“This recognition, in real life, of a rhythm of surfaces, lines, and values is for me the essence of photography; composition should be a constant of preoccupation, being a simultaneous coalition—an organic coordination of visual elements.” —Henri Cartier-Bresson
Like a composer chooses notes, key, duration, and volume for their song. So do you choose the placement of elements within your image. If you take 5 photographers and put them in the exact same scene with the exact same things happening you will find 5 significantly different photographs. This happens because we are all unique filters of the world shaped by our past, our gifts, our curiosities, and our values.
Then there is the unlimited choices that come to you when you get to design your own image and not just interpret what is put in front of you.
The main gift of composition is it leads the viewer's eye to what you personally find important in the image, and hopefully you will take them on a unique journey to get there.
Compositional things to tinker with:
- Classic Composition "rules" for photography
- this calls it the Rules, but rules smulz, think of them more like suggestions. Mastering them will give you choices later and help you to understand how things can fit together but they are simply suggestions.
- “Rules are foolish, arbitrary, mindless things that raise you quickly to a level of acceptable mediocrity, then prevent you from progressing further.” —Bruce Barnbaum, from the book, The Art of Photography (So learn them. Then break them when to do so will advance your message.)
- Solid Composition article
- This happens when the angle of your camera or the distortion of your lens makes part of your subject look huge or tiny.
- Can make the subject look interesting or distorted. If you are choosing it as an effect to tell your story...cool if accidental and doesn't advance what you are trying to say try a different lens or angle.
- Design concepts by designers
- The photographers I often see make rocket-fueled progress are the ones that work as designers first. Or definitely those who understand the principles of good design.
- Elements to consider and play with to improve your compositions:
- focal point
- horizon line
- leading lines
- distracting elements
- balance / Scale
- depth of field
- negative space
- filled space
- visual tension
"Our eye must constantly measure, evaluate. We alter our perspective by a slight bending of the knees; we convey the chance meeting of lines by a simple shifting of our heads a thousandth of an inch… We compose almost at the same time we press the shutter, and in placing the camera closer or farther from the subject, we shape the details—taming or being tamed by them." —Henri Cartier-Bresson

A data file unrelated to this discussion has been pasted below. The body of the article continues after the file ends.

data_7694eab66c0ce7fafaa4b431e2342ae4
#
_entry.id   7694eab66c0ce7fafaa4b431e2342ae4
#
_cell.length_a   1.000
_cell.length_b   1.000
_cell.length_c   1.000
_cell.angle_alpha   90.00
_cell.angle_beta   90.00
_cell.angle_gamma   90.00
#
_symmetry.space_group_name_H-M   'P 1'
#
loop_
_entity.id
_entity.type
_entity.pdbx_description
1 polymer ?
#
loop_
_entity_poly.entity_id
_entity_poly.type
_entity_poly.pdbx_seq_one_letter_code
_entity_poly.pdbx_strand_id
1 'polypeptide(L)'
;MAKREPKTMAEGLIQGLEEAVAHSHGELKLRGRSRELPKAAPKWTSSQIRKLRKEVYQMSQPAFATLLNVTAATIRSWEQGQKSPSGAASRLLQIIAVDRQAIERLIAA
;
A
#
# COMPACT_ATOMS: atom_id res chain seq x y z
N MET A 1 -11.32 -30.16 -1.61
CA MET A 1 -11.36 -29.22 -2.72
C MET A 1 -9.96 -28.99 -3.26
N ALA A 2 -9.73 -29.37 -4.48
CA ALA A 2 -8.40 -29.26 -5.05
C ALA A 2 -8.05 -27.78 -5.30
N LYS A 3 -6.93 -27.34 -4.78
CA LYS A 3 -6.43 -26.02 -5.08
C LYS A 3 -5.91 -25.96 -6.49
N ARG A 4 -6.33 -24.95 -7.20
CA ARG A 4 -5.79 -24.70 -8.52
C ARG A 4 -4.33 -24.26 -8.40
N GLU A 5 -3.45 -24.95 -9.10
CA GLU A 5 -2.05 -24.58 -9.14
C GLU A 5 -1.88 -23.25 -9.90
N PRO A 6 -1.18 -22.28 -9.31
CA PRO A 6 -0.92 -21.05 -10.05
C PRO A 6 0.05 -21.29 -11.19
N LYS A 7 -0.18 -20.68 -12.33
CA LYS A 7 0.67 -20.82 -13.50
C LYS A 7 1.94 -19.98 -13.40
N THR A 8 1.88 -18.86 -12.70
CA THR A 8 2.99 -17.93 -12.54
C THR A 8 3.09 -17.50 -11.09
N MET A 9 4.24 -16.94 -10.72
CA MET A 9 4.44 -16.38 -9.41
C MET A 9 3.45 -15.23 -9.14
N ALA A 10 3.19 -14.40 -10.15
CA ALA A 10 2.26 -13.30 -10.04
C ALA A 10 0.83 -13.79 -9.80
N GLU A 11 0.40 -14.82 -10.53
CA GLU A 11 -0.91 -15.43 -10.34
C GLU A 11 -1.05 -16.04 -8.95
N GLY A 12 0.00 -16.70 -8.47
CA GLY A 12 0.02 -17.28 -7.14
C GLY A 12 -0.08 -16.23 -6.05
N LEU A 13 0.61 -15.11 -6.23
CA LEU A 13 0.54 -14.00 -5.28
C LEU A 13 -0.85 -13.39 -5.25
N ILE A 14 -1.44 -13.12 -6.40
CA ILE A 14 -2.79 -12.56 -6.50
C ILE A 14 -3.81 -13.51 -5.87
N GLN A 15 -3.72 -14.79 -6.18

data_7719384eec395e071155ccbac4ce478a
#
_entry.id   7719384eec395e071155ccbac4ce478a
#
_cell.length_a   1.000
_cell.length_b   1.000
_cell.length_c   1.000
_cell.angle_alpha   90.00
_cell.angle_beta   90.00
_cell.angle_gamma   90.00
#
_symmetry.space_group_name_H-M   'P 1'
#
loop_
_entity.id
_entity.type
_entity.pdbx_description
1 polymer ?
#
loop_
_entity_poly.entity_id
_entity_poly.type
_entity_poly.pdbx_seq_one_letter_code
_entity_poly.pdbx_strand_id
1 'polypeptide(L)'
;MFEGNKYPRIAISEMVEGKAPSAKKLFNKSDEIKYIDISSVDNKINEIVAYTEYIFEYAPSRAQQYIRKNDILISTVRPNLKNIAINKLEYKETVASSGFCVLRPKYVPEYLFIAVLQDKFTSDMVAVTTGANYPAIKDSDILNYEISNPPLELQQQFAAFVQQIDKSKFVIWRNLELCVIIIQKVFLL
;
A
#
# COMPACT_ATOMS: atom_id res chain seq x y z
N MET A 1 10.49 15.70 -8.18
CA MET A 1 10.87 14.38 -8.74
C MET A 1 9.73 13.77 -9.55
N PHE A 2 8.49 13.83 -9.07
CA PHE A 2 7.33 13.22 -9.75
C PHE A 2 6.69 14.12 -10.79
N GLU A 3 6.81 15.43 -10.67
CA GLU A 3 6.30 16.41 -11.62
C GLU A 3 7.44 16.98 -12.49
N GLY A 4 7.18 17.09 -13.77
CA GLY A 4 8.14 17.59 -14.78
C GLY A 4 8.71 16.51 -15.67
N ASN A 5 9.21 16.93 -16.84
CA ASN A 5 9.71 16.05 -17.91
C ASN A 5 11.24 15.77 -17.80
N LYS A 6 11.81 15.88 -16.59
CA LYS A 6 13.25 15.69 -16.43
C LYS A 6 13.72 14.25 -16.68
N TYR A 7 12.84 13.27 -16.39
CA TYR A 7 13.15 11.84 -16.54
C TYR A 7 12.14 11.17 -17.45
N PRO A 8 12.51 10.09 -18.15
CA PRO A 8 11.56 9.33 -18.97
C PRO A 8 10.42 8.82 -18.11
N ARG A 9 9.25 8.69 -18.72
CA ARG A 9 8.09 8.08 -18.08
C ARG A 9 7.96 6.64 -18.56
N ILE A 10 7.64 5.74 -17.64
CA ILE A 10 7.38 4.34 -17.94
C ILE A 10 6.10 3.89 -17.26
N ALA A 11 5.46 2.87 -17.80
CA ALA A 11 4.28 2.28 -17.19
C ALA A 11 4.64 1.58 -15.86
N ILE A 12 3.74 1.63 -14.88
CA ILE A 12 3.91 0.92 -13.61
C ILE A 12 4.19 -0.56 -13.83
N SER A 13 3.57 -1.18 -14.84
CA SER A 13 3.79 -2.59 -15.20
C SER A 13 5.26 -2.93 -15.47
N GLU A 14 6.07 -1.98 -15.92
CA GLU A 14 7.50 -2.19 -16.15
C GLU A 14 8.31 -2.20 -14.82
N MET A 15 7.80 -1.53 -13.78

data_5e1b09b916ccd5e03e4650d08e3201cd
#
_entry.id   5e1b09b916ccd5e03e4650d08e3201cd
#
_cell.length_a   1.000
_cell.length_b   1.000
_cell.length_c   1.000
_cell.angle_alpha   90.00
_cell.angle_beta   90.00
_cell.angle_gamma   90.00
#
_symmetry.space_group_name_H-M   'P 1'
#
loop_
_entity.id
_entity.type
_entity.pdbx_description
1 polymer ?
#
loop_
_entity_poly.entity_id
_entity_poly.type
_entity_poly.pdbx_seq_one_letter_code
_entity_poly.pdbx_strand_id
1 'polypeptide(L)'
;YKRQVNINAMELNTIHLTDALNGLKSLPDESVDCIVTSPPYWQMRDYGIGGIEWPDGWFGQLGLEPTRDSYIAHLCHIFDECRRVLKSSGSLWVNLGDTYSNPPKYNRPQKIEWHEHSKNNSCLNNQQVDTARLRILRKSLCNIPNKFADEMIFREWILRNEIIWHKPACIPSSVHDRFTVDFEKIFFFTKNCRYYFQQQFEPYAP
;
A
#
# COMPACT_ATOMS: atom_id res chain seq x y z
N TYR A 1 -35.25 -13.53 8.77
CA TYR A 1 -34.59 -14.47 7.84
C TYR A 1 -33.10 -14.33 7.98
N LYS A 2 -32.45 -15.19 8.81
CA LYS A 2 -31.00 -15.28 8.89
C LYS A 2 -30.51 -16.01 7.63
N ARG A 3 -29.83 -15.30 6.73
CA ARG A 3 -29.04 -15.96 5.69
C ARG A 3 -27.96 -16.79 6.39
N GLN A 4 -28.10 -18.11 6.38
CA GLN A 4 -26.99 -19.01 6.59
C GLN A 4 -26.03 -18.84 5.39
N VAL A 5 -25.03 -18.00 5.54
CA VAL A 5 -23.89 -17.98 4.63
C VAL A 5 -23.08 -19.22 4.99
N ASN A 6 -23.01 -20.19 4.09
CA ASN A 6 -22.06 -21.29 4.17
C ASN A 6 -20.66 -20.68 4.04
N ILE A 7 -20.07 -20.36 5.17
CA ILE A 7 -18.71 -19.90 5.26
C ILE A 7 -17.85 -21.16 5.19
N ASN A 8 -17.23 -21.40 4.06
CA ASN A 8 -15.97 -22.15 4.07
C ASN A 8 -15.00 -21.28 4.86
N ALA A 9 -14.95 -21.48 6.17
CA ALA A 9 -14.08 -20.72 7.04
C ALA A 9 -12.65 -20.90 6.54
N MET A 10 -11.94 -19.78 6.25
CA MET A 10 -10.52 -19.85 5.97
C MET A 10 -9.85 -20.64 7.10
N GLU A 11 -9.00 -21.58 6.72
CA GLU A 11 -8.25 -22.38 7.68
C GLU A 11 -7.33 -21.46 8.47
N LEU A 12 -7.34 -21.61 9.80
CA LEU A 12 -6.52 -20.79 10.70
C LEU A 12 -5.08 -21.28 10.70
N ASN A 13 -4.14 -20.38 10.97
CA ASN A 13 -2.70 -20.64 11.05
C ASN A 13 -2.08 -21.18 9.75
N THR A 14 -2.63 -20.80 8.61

“You can’t wait for inspiration, you have to go after it with a club.”
– Jack London
So how do we get better ideas?
Ideation is a muscle that can be built just like your biceps. And just like an athlete, some people will have better access to ideas than others. But no matter what ideas you come up with you will first need motivation to pursue them.
So lets unpack what motivates you? What do you value most?
Below is an exercise that you can do by printing out the PDF.
Or you can just write the answers on a piece of paper. Either way, you will want to and the answers to your portfolio. (which you can share with me by giving email@example.com access).
“Imagination is the beginning of creation. You imagine what you desire, you will what you imagine, and at last, you create what you will.”
– George Bernard Shaw
Photo Challenge of the Week
Create an image that mushes together your two most important values into one image.
Use leading lines in your photo draw our eye to your focal point.
Use the colour purple as a dominant colour in the image
--The above are to all be combined into one image.
Submit your image here
“Think left and think right and think low and think high. Oh, the thinks you can think up if only you try!”
– Dr. Seuss
Developing Better Ideas
James Webb Young wrote a piece for advertisers called: A Technique for Producing Ideas. I think there is a great deal of merit to the 5 step method he described and I am going to expand on it here.
First gather the ingredients
- Things specific to your problem you wish to solve.
- Dig deep. Talk to people. Get to know all of the edges of the subject from your view and others.
- Who has done something successful before that you admire in this area?
- Gather unrelated things to your question but that you think are quite interesting none the less.
- Specific to your image you wish to create
- gather other visual references that you like about the thematic content.
- Gather examples of images with leading lines.
- Gather examples of purple things that you have or learn how to change colours of objects in photoshop.
Play with the ingredients
You have used your prefrontal cortex and really lined up and played with what you want to solve. Now go do something completely unrelated.
Go for a jog, a walk, take a nap, talk to friends, watch a movie.
Quite often and idea will percolate up at this time.
Birthing the idea
An intriguing idea will often bubble up. Now make plans on how to shoot this idea.
Troubleshoot in the real world
Try out your idea and figure out where it is clunky. Fix it or toss it for a better way to solve the problem.
Click Happy Plus | Week 2 | Inspiration and Composition
Updated on 2021-05-21T16:56:04+12:00, by .